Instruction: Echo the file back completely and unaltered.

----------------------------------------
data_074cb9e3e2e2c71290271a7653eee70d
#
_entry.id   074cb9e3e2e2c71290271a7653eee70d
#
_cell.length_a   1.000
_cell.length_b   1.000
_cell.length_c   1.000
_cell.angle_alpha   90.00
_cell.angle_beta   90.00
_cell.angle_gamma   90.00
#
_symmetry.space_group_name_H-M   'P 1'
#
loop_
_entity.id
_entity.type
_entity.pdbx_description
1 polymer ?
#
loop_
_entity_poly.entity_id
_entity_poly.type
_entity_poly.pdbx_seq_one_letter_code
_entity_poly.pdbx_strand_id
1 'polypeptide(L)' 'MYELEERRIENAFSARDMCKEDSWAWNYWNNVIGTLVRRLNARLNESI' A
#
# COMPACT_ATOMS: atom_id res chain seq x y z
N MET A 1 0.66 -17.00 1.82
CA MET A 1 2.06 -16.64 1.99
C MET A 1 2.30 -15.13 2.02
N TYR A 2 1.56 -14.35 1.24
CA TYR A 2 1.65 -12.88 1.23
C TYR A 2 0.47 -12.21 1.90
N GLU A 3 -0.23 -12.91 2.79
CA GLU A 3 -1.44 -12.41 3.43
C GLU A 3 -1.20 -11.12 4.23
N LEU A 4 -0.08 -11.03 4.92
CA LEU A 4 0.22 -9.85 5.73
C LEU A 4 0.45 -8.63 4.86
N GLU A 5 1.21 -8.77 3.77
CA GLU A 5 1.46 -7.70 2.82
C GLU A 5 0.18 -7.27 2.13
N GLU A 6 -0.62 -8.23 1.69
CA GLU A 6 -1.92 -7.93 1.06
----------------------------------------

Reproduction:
data_074cb9e3e2e2c71290271a7653eee70d
#
_entry.id   074cb9e3e2e2c71290271a7653eee70d
#
_cell.length_a   1.000
_cell.length_b   1.000
_cell.length_c   1.000
_cell.angle_alpha   90.00
_cell.angle_beta   90.00
_cell.angle_gamma   90.00
#
_symmetry.space_group_name_H-M   'P 1'
#
loop_
_entity.id
_entity.type
_entity.pdbx_description
1 polymer ?
#
loop_
_entity_poly.entity_id
_entity_poly.type
_entity_poly.pdbx_seq_one_letter_code
_entity_poly.pdbx_strand_id
1 'polypeptide(L)' 'MYELEERRIENAFSARDMCKEDSWAWNYWNNVIGTLVRRLNARLNESI' A
#
# COMPACT_ATOMS: atom_id res chain seq x y z
N MET A 1 0.66 -17.00 1.82
CA MET A 1 2.06 -16.64 1.99
C MET A 1 2.30 -15.13 2.02
N TYR A 2 1.56 -14.35 1.24
CA TYR A 2 1.65 -12.88 1.23
C TYR A 2 0.47 -12.21 1.90
N GLU A 3 -0.23 -12.91 2.79
CA GLU A 3 -1.44 -12.41 3.43
C GLU A 3 -1.20 -11.12 4.23
N LEU A 4 -0.08 -11.03 4.92
CA LEU A 4 0.22 -9.85 5.73
C LEU A 4 0.45 -8.63 4.86
N GLU A 5 1.21 -8.77 3.77
CA GLU A 5 1.46 -7.70 2.82
C GLU A 5 0.18 -7.27 2.13
N GLU A 6 -0.62 -8.23 1.69
CA GLU A 6 -1.92 -7.93 1.06